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Scientists fault biodefense lab planning at Fort Detrick

A panel of independent scientists has found flaws in the Army's planning to shield workers and the public from harm from a proposed biodefense laboratory at Fort Detrick in Frederick.

The seven-member committee assembled by the National Academy of Sciences concluded that the risk assessment being done by an Army contractor is "not sufficiently robust" to help design a facility that will reduce potential hazards.

The $584 million, 492,000-square-foot Medical Countermeasures Test and Evaluation Facility would develop and test vaccines and drugs to prevent or treat infectious diseases. Officials have said they hope to begin construction in 2013 and finish by 2018. Some residents have voiced concern that illnesses could spread from viruses and other disease-causing organisms the lab might work with.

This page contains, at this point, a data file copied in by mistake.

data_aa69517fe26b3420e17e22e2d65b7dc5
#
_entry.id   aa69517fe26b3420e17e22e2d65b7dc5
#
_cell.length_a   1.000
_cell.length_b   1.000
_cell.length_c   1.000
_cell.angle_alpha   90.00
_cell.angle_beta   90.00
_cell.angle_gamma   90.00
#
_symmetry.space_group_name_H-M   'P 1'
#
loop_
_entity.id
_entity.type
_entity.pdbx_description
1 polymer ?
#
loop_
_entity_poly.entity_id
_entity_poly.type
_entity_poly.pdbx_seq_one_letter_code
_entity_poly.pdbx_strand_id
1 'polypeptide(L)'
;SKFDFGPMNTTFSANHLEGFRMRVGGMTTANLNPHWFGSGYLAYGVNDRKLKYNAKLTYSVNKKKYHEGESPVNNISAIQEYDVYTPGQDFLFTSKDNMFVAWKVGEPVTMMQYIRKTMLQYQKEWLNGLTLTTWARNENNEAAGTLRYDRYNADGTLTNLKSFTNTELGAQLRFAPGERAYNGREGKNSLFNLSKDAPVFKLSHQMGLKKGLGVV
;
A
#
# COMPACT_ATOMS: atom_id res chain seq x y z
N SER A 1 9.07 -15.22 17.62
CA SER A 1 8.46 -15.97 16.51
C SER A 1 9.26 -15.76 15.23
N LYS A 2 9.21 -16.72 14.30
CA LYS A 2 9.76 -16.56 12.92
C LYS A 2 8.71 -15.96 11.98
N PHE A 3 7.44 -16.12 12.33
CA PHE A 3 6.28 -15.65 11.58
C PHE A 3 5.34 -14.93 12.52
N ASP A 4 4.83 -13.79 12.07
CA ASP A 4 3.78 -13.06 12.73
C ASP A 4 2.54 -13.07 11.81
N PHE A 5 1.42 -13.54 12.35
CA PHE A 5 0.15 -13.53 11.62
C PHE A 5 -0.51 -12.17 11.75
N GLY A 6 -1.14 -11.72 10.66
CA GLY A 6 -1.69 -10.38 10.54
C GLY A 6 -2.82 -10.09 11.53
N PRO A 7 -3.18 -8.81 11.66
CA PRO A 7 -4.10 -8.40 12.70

The panel said the safety planning for designing the facility needed work. In its Sept. 16 report, the experts noted that the contractor had not taken into account all possible hazards, specifically mentioning the 2001 anthrax attacks, in which five people died and more than $1 billion was spent decontaminating buildings. Federal investigators ultimately concluded that the attacks had come from a disgruntled scientist at Fort Detrick, who committed suicide before he could be charged.

Maryland Sens. Benjamin L. Cardin and Barbara A. Mikulski released a joint statement Friday calling on the Army to heed the report and modify the facility's design to "ensure the safety of the workers in the facility and the surrounding community."

The Army's Medical Research and Materiel Command released a statement saying it was reviewing the report.

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